Lord’s is all set to crown a new ICC World Cup champion as hosts England and New Zealand get ready to lock horns for the ultimate prize at the iconic cricket ground in London.
Both teams are yet to win a 50-over World Cup but the excruciating wait for one of them is set to end on Sunday as the curtains get ready to come down on the tournament after more than six weeks of non-stop cricket action.
Both teams have endured similar campaigns on their way to Lord’s and have tasted three defeats apiece before arriving at the final. It will therefore be the only occasion that a World Cup winning team has lost more than two games in the campaign apart from the 1992 edition where Pakistan won the crown despite losing three matches.
ENGLAND’S SHOT AT GLORY
A process that began for the hosts nearly four years ago following their 2015 World Cup debacle is nearing fruition with just one final hurdle remaining. Since then, Eoin Morgan and his men have introduced a completely new brand of ODI cricket that has taken international cricket by storm with totals of 350-400 becoming the norm with their ultra aggressive batting approach.
Packing the side with big-hitting batsmen all the way down to No10 has been the mantra for England over the last few years and it has worked wonders more often than not. It is no surprise that the hosts have breached the 300-run barrier six times already in the tournament and a seventh one is a possibility on Sunday.
It is the first World Cup final appearance in 27 years for the inventors of the game and they will fancy their chances of ending their title wait after what was a comprehensive victory over arch-rivals and defending champions Australia in the semi-final.
BLACK CAPS AIM TO MAKE AMENDS FOR 2015
Nobody really expected the Kiwis to qualify for Sunday’s final but they have once again shown that it is foolish to write them off in big tournaments such as the World Cup.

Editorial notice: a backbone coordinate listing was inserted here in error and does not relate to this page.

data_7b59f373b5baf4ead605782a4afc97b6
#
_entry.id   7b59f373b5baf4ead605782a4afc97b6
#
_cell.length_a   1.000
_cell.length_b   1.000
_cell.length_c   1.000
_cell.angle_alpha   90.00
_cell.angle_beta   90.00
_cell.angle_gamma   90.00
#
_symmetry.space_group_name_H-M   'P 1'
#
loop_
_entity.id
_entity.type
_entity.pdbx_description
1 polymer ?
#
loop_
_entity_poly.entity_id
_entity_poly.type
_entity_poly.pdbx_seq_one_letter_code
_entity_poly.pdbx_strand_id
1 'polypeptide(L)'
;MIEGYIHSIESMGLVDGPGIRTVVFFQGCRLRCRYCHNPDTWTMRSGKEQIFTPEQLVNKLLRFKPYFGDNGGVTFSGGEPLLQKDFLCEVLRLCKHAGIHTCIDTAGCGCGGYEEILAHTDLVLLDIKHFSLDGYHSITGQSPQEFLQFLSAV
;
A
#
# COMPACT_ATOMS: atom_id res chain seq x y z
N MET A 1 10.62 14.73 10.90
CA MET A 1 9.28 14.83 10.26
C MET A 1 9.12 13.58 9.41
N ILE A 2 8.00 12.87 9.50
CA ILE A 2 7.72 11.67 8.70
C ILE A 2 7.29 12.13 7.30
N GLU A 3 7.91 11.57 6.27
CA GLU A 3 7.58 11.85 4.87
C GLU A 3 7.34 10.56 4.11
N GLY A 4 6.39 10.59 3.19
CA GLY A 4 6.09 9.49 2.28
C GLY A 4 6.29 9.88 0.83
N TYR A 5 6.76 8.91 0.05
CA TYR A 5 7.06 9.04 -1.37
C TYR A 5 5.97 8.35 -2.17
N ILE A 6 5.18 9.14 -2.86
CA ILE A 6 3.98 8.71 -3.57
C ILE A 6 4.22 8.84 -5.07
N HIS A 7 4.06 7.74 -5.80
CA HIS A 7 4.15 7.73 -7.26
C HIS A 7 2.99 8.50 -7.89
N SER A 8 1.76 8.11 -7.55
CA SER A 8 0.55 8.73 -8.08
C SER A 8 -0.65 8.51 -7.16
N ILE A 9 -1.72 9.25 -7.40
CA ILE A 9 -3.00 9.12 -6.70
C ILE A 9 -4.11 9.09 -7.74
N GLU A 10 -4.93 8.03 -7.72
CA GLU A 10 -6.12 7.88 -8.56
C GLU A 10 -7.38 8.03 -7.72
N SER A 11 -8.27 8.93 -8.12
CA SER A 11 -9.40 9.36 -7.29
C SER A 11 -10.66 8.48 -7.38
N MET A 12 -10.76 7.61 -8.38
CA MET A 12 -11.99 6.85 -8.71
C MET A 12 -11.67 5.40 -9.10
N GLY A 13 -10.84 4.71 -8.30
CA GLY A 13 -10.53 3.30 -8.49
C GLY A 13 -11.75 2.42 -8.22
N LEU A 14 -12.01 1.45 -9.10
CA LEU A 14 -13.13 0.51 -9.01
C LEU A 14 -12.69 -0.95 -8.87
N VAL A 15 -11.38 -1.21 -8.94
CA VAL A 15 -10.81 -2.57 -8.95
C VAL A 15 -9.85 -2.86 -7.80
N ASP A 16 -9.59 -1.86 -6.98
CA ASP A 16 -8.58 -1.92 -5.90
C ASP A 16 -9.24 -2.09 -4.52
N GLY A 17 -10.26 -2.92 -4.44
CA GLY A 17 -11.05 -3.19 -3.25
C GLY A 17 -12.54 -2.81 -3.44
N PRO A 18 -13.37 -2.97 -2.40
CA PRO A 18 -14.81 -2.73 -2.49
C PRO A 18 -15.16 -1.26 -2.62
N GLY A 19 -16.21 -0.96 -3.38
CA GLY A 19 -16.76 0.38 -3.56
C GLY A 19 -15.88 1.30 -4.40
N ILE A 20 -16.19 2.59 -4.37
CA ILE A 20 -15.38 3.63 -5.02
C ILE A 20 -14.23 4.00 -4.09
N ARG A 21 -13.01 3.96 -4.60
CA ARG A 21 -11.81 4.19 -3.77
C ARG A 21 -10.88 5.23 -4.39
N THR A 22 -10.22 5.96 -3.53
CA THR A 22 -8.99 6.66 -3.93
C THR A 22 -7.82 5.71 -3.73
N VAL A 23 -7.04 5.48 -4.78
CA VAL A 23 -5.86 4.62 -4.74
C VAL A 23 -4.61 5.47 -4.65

Kane Williamson and his men broke a billion plus hearts by stunning India in a thriller of a semi-final and now have the chance to rain on England’s parade in front of their home fans.
New Zealand have now qualified for the World Cup semi-final on seven separate occasions and Sunday’s final will be only their second appearance in the summit clash.
The Kiwis had made it to the final of the 2015 edition as well but were thrashed by hosts Australia in a lopsided contest at Melbourne. They are up against the hosts in the final once again and they will be determined to make amends for the 2015 loss and script the most sparkling chapter of New Zealand’s cricket history.
ENGLAND’S BATTING MIGHT VS KIWI BOWLING FIREPOWER
The finale at Lord’s will pit the most attacking batting line up of the tournament against the most economical bowling unit. England’s batsmen have been the most aggressive in the tournament so far with their overall runs coming at a rate of nearly 6.50 an over.
In total, the English batsmen have struck seven centuries between them in the ongoing edition with Joe Root, Jonny Bairstow and Jason Roy looking particularly impressive.
New Zealand, on the other hand, have relied more on their prowess with the ball and have the most economical bowling unit in the competition at a rate of approximately five runs an over.
The pace quartet of Trent Boult, Lockie Ferguson, Matt Henry and James Neesham have accounted for 60 wickets among themselves already and they will have their tails up after rocking India’s formidable batting unit in the semi-final.